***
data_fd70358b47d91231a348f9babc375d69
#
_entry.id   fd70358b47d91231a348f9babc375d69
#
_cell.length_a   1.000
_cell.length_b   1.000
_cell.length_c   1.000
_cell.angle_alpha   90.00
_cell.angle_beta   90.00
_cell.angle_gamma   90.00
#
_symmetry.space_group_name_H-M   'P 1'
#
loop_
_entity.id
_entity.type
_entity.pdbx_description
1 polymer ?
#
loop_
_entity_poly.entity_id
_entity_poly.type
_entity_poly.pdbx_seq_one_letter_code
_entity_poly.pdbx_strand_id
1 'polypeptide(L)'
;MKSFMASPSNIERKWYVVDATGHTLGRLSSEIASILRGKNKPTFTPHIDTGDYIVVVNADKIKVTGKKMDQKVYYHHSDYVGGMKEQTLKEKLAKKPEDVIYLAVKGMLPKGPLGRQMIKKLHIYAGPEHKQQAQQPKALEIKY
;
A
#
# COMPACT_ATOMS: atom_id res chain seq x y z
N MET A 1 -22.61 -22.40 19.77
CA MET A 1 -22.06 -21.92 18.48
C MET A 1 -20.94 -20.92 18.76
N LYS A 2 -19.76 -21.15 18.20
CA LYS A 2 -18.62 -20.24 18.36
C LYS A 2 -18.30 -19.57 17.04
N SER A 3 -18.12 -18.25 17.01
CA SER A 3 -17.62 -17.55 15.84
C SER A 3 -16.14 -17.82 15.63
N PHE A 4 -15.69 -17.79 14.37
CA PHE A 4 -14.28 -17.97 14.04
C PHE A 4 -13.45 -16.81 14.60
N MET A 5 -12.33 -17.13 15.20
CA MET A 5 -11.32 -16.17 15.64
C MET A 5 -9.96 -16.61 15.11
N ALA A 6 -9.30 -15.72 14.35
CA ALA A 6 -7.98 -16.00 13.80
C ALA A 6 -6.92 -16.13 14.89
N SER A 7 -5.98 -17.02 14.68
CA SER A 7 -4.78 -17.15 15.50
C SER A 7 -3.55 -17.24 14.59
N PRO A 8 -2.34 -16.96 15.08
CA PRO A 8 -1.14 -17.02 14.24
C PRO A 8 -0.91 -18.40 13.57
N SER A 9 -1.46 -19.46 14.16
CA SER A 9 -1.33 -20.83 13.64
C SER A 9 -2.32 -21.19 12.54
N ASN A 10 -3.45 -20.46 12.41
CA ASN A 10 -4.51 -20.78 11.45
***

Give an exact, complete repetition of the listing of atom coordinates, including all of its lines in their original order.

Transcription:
data_fd70358b47d91231a348f9babc375d69
#
_entry.id   fd70358b47d91231a348f9babc375d69
#
_cell.length_a   1.000
_cell.length_b   1.000
_cell.length_c   1.000
_cell.angle_alpha   90.00
_cell.angle_beta   90.00
_cell.angle_gamma   90.00
#
_symmetry.space_group_name_H-M   'P 1'
#
loop_
_entity.id
_entity.type
_entity.pdbx_description
1 polymer ?
#
loop_
_entity_poly.entity_id
_entity_poly.type
_entity_poly.pdbx_seq_one_letter_code
_entity_poly.pdbx_strand_id
1 'polypeptide(L)'
;MKSFMASPSNIERKWYVVDATGHTLGRLSSEIASILRGKNKPTFTPHIDTGDYIVVVNADKIKVTGKKMDQKVYYHHSDYVGGMKEQTLKEKLAKKPEDVIYLAVKGMLPKGPLGRQMIKKLHIYAGPEHKQQAQQPKALEIKY
;
A
#
# COMPACT_ATOMS: atom_id res chain seq x y z
N MET A 1 -22.61 -22.40 19.77
CA MET A 1 -22.06 -21.92 18.48
C MET A 1 -20.94 -20.92 18.76
N LYS A 2 -19.76 -21.15 18.20
CA LYS A 2 -18.62 -20.24 18.36
C LYS A 2 -18.30 -19.57 17.04
N SER A 3 -18.12 -18.25 17.01
CA SER A 3 -17.62 -17.55 15.84
C SER A 3 -16.14 -17.82 15.63
N PHE A 4 -15.69 -17.79 14.37
CA PHE A 4 -14.28 -17.97 14.04
C PHE A 4 -13.45 -16.81 14.60
N MET A 5 -12.33 -17.13 15.20
CA MET A 5 -11.32 -16.17 15.64
C MET A 5 -9.96 -16.61 15.11
N ALA A 6 -9.30 -15.72 14.35
CA ALA A 6 -7.98 -16.00 13.80
C ALA A 6 -6.92 -16.13 14.89
N SER A 7 -5.98 -17.02 14.68
CA SER A 7 -4.78 -17.15 15.50
C SER A 7 -3.55 -17.24 14.59
N PRO A 8 -2.34 -16.96 15.08
CA PRO A 8 -1.14 -17.02 14.24
C PRO A 8 -0.91 -18.40 13.57
N SER A 9 -1.46 -19.46 14.16
CA SER A 9 -1.33 -20.83 13.64
C SER A 9 -2.32 -21.19 12.54
N ASN A 10 -3.45 -20.46 12.41
CA ASN A 10 -4.51 -20.78 11.45